|Friends of the Botanic Gardens of Adelaide||Bicentennial Conservatory|
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The Bicentennial Conservatory is the largest single span conservatory in the southern hemisphere & one of the largest in the world. It was opened in November 1989 & was built to celebrate Australia's Bicentenary in 1988.
Designed by South Australian architect Guy Maron, it has won many awards for architecture, innovative technology, tourism & landscape design. the building is 100metres long, 47 metres wide & 27 metres high. The Conservatory was built to enable visitors to experience the unique & usually stunning rainforest environment in order to generate an understanding of the importance of tropical rainforests, & to highlight the need for their conservation.
2 bird species have been introduced into the Bicentennial Conservatory:
The White-browed Wood Swallow (Artamus supercilosus) inhabiting the upper tree canopy. Research staff at Adelaide Zoo idenitifed the White-browed Wood Swallow as a predator of Palm Dart caterpillars. In 1998, 5 adult birds were released into the Conservatory, resulting in a significant decrease in palm leaflet damage since.
The ground-dwelling Noisy Pitta (Pitta versicolor), by disturbing the leaf litter at the surface, they assist in the release of nutrients for plant growth & help control ground level insects. In 2004, 2 males were released into the Conservatory on loan from the Adelaide Zoo. Listen for the distinctive 3-note "walk-to-work" tuneful calls of this highly colourful, yet well-camouflaged bird.
Molineria capitulata (Weevil Lily) Dense clusters of yellow flowers or their dried remains can often be found at the base of the long palm-like leaves. This unusual position for flowers attracts a pollinator that lives on the forest floor.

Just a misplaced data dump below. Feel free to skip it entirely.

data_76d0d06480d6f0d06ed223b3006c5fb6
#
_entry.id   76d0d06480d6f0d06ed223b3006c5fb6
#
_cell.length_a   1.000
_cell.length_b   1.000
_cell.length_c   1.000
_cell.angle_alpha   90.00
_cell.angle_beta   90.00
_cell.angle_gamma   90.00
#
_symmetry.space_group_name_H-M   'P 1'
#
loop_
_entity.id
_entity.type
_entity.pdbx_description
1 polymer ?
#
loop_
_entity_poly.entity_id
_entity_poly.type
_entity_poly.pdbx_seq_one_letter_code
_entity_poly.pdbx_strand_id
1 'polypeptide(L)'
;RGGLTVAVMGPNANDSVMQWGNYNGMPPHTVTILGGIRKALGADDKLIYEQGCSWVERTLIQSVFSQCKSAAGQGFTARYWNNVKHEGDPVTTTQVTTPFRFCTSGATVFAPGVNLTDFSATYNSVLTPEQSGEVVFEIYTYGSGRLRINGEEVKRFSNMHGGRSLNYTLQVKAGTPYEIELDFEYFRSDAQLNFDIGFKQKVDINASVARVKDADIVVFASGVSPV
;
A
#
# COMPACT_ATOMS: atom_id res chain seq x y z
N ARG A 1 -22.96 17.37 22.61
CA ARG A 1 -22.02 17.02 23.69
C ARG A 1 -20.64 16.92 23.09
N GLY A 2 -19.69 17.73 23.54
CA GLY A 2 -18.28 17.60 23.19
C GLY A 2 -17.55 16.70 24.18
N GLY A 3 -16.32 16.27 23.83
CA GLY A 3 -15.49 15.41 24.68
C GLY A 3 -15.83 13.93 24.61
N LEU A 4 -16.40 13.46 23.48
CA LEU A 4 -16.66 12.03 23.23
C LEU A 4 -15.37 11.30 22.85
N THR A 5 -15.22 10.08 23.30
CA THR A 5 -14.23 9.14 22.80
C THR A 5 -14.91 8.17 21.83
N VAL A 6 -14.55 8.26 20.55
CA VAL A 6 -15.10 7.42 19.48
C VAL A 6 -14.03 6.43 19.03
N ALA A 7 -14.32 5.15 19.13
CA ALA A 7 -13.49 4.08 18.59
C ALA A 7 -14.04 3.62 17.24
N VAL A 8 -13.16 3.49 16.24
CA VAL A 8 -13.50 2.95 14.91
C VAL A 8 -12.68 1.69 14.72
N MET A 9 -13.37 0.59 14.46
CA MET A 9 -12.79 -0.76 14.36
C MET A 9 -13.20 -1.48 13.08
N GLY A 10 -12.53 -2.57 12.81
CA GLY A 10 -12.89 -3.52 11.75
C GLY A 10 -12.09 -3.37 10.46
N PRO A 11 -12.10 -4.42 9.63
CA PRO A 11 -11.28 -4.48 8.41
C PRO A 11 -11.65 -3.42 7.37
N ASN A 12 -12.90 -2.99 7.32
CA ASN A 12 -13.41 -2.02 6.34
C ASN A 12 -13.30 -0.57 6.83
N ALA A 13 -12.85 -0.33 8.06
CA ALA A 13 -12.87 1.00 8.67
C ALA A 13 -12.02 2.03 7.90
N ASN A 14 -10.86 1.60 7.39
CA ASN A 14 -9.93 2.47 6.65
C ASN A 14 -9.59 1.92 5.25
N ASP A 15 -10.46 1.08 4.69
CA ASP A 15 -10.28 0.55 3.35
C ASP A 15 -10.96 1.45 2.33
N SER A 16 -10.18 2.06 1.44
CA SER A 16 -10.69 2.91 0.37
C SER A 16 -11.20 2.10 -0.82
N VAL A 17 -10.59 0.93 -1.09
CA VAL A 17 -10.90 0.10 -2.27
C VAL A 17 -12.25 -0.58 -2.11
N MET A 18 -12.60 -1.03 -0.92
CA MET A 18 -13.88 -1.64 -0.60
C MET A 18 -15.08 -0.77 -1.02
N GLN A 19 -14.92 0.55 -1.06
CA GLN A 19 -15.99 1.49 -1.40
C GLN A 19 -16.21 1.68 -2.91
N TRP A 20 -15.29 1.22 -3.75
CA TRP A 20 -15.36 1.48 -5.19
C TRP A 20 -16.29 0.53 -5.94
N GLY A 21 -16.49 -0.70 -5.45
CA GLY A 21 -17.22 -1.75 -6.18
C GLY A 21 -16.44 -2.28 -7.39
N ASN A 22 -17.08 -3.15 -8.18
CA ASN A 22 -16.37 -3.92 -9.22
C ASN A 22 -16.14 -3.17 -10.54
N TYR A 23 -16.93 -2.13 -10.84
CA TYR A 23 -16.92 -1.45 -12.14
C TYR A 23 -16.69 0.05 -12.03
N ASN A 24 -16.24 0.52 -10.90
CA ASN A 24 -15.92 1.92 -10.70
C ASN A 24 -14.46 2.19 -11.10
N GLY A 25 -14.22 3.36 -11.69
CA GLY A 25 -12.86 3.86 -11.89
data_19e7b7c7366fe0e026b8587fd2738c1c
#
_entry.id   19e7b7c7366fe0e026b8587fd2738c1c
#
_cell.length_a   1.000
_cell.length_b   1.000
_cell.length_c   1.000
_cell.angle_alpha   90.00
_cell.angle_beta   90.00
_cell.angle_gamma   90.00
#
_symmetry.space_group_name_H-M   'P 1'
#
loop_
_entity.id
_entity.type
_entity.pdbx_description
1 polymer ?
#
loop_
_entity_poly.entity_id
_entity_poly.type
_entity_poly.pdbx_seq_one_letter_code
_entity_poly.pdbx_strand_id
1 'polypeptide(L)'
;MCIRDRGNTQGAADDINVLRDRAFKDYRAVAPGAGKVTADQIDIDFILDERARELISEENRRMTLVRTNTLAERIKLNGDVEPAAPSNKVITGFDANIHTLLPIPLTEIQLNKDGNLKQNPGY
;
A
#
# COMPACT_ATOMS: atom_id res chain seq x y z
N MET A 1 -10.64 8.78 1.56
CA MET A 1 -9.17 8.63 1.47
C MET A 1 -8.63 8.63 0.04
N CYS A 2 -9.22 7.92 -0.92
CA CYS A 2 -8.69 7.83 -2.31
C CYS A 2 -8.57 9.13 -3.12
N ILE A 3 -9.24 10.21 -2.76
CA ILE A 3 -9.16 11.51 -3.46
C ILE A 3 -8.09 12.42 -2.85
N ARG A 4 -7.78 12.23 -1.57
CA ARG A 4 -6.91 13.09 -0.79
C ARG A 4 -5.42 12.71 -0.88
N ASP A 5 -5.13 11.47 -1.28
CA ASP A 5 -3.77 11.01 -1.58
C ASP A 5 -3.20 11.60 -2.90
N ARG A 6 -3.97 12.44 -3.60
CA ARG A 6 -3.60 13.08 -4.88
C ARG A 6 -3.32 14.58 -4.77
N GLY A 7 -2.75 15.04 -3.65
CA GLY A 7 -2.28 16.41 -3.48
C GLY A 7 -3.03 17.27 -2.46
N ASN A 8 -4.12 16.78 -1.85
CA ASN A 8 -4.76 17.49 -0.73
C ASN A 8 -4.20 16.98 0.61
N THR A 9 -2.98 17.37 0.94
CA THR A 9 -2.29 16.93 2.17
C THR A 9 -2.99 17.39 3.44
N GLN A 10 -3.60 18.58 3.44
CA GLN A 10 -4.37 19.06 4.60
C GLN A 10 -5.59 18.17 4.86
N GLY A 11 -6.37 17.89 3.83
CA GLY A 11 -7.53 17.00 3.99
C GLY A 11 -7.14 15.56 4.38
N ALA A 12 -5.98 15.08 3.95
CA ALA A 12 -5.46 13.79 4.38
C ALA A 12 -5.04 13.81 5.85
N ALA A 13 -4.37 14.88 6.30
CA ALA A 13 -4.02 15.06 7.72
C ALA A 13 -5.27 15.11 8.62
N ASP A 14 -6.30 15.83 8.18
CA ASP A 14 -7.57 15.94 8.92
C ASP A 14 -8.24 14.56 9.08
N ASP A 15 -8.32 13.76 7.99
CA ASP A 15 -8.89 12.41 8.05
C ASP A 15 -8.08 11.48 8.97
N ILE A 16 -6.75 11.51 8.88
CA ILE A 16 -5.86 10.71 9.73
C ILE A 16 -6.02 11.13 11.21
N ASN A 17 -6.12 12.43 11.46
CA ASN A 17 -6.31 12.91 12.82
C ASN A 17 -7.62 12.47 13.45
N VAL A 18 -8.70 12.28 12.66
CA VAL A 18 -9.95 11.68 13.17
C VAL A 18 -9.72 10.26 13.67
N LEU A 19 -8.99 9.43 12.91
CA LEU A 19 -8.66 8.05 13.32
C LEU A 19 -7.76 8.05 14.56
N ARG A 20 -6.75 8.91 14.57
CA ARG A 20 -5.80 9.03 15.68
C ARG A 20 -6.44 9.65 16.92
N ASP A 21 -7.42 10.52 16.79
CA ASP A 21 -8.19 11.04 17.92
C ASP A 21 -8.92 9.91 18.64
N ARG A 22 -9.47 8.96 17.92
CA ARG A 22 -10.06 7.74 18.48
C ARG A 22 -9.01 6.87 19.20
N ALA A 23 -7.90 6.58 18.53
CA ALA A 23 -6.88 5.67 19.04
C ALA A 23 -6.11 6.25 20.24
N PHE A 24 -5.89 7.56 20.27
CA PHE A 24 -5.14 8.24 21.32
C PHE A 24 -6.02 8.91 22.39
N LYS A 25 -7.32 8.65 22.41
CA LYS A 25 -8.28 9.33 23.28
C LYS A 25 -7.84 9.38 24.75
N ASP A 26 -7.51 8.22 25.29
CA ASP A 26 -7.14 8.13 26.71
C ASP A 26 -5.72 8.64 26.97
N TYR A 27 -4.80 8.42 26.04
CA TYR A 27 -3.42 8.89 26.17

Angiopteris evecta (King Fern) This fern is especially notable because it is related to the ancient Gondwanan flora that grew on the Australian continent millions of years ago. The giant fronds can reach over 5 metres in length & are among the largest in the world . Look for the brown spore cases on the underside of the fronds.
Phaleria clerodendron When in season, flowers or fruit can be found growing directly on the trunk& branches in an arrangement known as caulifllory. This type of display is common in many tropical plants. Although birds such as Cassowaries can safely eat the fruit, it is reputedly poisonous to humans.
Acalypha hispida (Red Hot Cat Tails) The shape, touch & colour of the attractive flowers give this plant its common name. In Indonesia, a drink made from the roots was used as a traditional medicine to treat lung disease.
Noisy Pitta, Pitta versicolor
White-browed Wood Swallow, Artamus supercilosus